about ePsychiatry Unit at Västra Götalandsregionen
The ePsychiatry Unit (ePsykiatrienheten) is a joint resource for the entire adult psychiatry service at Gothenburg’s Sahlgrenska University Hospital. Its mission is to develop digital treatment support for use in the unit’s everyday operations.
Psychiatric care in Sweden has limited resources. Nursing wards often operate at full capacity and one patient may have to be discharged to allow another to be admitted. Doctors therefore have to prioritise which of their admitted patients they believe are ready for discharge. If the wrong patient is discharged, there is every risk that he or she will soon return to the nursing ward. This leads to considerable suffering for the individual and significant costs for the health-care system.
Advectas carried out an Analytics Jumpstart with the aim of predicting early readmissions to addiction care wards in Region Västra Götaland (VGR).
The current manual process was expanded with machine learning
Today doctors manually prioritise which patients to discharge. They have to take into account a wide variety of data about each and every patient – both in the form of medical journals and as data about patient demographics, care history, diagnoses and use of medication. The ePsychiatry Unit wanted to find out if advanced analysis using machine learning methods could utilise this data to predict which patients were likely to be readmitted after discharge. If such a process worked, it would be possible to introduce a system to help doctors make calculated patient discharge decisions.
Pilot project with knowledge transfer as the milestone
Machine learning projects are very special since the prerequisites for being able to succeed are hidden in the data itself. It is not possible to know in advance if there are any clear patterns that differentiate groups of patients, the system simply has to be tested. The Advectas Analytics Jumpstart Method gave the ePsychiatry Unit the opportunity to undertake a pilot project to examine – quickly and without major initial investment – whether machine learning was a usable tool to assist doctors in the patient discharge process.
Another important parameter for the ePsychiatry Unit was the scope for knowledge transfer during the course of the project. The staff wanted to learn how projects in the field of Artificial Intelligence can be implemented, and Advectas offered close cooperation featuring continuous updates and discussion on the project’s progress. These discussions led not only to knowledge transfer, but also to the use of subject-specific insights to develop better machine learning models.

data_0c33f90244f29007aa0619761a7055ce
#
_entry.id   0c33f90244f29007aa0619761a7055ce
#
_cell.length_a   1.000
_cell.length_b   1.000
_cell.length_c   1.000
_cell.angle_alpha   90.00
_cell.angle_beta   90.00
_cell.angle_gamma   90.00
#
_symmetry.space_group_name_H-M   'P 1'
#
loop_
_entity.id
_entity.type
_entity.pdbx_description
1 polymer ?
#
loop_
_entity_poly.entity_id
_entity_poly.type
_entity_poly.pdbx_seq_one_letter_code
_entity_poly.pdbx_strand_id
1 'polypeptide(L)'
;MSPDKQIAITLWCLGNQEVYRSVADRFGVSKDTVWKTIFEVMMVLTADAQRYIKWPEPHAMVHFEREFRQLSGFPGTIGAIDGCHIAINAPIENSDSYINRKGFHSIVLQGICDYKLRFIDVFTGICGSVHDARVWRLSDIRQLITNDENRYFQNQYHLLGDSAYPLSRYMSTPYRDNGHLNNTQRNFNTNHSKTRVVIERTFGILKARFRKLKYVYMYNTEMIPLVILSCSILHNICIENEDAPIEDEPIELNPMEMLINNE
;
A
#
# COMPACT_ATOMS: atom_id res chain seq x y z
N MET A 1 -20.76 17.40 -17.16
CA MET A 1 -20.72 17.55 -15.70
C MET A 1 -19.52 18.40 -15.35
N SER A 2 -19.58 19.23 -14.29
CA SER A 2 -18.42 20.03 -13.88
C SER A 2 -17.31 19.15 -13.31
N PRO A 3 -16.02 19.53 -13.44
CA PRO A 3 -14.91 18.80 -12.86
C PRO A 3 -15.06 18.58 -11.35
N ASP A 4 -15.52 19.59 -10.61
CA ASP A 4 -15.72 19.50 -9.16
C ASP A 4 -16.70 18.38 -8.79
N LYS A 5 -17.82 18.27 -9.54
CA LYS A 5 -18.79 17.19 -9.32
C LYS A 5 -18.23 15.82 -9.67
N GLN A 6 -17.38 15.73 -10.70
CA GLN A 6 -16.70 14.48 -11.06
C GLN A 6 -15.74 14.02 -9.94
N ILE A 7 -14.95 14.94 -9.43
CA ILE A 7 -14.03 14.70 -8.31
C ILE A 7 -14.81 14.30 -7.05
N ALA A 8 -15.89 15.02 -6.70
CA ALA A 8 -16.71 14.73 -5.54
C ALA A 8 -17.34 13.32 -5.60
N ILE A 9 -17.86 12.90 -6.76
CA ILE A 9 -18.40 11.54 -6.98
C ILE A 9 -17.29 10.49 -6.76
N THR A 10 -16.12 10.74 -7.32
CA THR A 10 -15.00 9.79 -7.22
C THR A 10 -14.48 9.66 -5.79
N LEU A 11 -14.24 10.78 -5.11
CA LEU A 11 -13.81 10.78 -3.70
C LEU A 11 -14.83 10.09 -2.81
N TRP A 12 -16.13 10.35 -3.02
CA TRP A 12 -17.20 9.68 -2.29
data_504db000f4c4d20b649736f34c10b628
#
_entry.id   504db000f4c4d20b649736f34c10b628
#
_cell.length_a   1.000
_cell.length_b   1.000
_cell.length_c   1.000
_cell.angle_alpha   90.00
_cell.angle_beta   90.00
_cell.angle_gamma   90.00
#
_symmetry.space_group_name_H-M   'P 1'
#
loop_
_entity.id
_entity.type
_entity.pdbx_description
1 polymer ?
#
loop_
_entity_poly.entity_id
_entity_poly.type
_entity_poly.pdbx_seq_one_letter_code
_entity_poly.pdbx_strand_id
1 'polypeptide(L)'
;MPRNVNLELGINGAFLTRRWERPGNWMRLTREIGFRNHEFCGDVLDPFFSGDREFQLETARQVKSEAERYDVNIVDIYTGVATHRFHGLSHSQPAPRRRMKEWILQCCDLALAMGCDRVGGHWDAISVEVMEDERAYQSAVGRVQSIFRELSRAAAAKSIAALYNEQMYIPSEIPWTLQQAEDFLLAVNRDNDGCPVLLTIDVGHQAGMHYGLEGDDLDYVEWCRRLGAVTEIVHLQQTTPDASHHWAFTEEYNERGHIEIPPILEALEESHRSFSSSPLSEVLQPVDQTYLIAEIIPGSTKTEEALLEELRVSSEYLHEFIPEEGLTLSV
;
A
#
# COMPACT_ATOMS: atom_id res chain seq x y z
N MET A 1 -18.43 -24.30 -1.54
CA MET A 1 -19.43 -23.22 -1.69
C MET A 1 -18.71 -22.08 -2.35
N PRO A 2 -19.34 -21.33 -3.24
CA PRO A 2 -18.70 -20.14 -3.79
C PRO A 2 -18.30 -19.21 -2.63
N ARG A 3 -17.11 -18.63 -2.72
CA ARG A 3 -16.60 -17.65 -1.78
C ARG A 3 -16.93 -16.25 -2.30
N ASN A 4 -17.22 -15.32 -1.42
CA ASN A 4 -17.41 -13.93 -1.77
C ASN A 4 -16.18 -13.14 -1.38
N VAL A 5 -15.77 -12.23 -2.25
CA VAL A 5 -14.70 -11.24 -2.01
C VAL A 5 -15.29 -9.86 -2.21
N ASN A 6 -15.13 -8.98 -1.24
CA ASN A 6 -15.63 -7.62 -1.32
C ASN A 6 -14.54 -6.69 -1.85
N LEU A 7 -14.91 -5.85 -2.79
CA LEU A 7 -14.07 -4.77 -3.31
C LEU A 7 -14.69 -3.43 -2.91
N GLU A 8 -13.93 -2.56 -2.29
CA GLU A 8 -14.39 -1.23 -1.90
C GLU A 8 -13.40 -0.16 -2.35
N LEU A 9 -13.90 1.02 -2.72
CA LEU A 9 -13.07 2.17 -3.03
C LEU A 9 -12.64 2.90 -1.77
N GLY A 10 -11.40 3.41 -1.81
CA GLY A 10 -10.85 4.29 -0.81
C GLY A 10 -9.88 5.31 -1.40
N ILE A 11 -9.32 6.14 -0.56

“For us this has been an immensely exciting and educational journey. We had the opportunity to test whether all the data we save can actually be used for this kind of analysis. What’s more, we have learned a lot about how to undertake machine learning projects,” says Mikael Mide, licensed psychologist and project manager at the ePsychiatry Unit.
Successful pilot delivery and secured continuation
During the course of the pilot project, clearly discernible patterns were found in the data that could be used to predict which patients would soon be readmitted if they were discharged. The machine learning models that were created thus delivered reliable results, not just random success. In addition, a lot of insight was gained into which factors impacted a patient’s risk of readmission. These insights can be applied directly to everyday operations and can help doctors take better manual discharge decisions.
One common problem with the implementation of pilot projects is that it can sometimes be difficult to get beyond the pilot phase and actually benefit from the achieved results. For this reason, in addition to the machine learning models and project report, the project also delivered a proposal for how the results could be used in everyday operations. As a recommended subsequent step, the project suggested an investigation into the prerequisites for implementation into operational production. The ePsychiatry Unit approved this step and has now authorised financing to continue with phase 2 of the project in 2020.
”We are very keen to launch the next phase of this project. There have been some pilot projects but few have actually implemented this type of tool in clinical operations. That’s why it feels as though we now have the opportunity to break new ground and use the very latest technologies to offer our patients the best possible care,”
Mikael Mide, licensed psychologist and project manager at the ePsychiatry Unit.